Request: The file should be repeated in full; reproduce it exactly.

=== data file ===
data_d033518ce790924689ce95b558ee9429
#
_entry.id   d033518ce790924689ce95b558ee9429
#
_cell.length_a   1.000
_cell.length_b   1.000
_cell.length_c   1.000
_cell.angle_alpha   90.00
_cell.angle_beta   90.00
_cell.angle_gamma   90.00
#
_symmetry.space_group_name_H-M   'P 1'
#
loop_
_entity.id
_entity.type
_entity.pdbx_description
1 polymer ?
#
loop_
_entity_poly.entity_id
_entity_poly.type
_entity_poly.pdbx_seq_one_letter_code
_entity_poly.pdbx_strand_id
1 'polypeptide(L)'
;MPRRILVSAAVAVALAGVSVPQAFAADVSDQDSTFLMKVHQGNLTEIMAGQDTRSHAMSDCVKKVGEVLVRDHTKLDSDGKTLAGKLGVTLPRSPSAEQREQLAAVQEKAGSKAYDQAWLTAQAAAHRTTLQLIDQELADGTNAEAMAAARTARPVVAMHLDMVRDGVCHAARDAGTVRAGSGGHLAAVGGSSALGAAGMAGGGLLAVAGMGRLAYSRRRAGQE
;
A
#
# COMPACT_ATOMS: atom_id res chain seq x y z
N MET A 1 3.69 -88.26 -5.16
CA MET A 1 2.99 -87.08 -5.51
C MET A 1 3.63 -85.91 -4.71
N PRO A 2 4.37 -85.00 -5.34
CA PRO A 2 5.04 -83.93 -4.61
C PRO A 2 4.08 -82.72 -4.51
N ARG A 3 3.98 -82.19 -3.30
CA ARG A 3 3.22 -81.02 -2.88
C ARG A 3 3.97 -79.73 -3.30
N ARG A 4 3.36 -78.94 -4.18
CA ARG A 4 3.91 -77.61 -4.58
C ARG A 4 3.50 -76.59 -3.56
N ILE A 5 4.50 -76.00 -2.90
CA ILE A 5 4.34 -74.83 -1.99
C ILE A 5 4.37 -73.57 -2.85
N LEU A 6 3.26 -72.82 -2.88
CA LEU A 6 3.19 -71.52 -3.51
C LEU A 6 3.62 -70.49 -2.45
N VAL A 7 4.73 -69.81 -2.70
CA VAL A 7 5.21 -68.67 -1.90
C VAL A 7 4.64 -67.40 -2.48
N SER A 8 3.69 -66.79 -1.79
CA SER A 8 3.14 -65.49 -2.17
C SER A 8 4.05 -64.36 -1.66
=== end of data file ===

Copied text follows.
data_d033518ce790924689ce95b558ee9429
#
_entry.id   d033518ce790924689ce95b558ee9429
#
_cell.length_a   1.000
_cell.length_b   1.000
_cell.length_c   1.000
_cell.angle_alpha   90.00
_cell.angle_beta   90.00
_cell.angle_gamma   90.00
#
_symmetry.space_group_name_H-M   'P 1'
#
loop_
_entity.id
_entity.type
_entity.pdbx_description
1 polymer ?
#
loop_
_entity_poly.entity_id
_entity_poly.type
_entity_poly.pdbx_seq_one_letter_code
_entity_poly.pdbx_strand_id
1 'polypeptide(L)'
;MPRRILVSAAVAVALAGVSVPQAFAADVSDQDSTFLMKVHQGNLTEIMAGQDTRSHAMSDCVKKVGEVLVRDHTKLDSDGKTLAGKLGVTLPRSPSAEQREQLAAVQEKAGSKAYDQAWLTAQAAAHRTTLQLIDQELADGTNAEAMAAARTARPVVAMHLDMVRDGVCHAARDAGTVRAGSGGHLAAVGGSSALGAAGMAGGGLLAVAGMGRLAYSRRRAGQE
;
A
#
# COMPACT_ATOMS: atom_id res chain seq x y z
N MET A 1 3.69 -88.26 -5.16
CA MET A 1 2.99 -87.08 -5.51
C MET A 1 3.63 -85.91 -4.71
N PRO A 2 4.37 -85.00 -5.34
CA PRO A 2 5.04 -83.93 -4.61
C PRO A 2 4.08 -82.72 -4.51
N ARG A 3 3.98 -82.19 -3.30
CA ARG A 3 3.22 -81.02 -2.88
C ARG A 3 3.97 -79.73 -3.30
N ARG A 4 3.36 -78.94 -4.18
CA ARG A 4 3.91 -77.61 -4.58
C ARG A 4 3.50 -76.59 -3.56
N ILE A 5 4.50 -76.00 -2.90
CA ILE A 5 4.34 -74.83 -1.99
C ILE A 5 4.37 -73.57 -2.85
N LEU A 6 3.26 -72.82 -2.88
CA LEU A 6 3.19 -71.52 -3.51
C LEU A 6 3.62 -70.49 -2.45
N VAL A 7 4.73 -69.81 -2.70
CA VAL A 7 5.21 -68.67 -1.90
C VAL A 7 4.64 -67.40 -2.48
N SER A 8 3.69 -66.79 -1.79
CA SER A 8 3.14 -65.49 -2.17
C SER A 8 4.05 -64.36 -1.66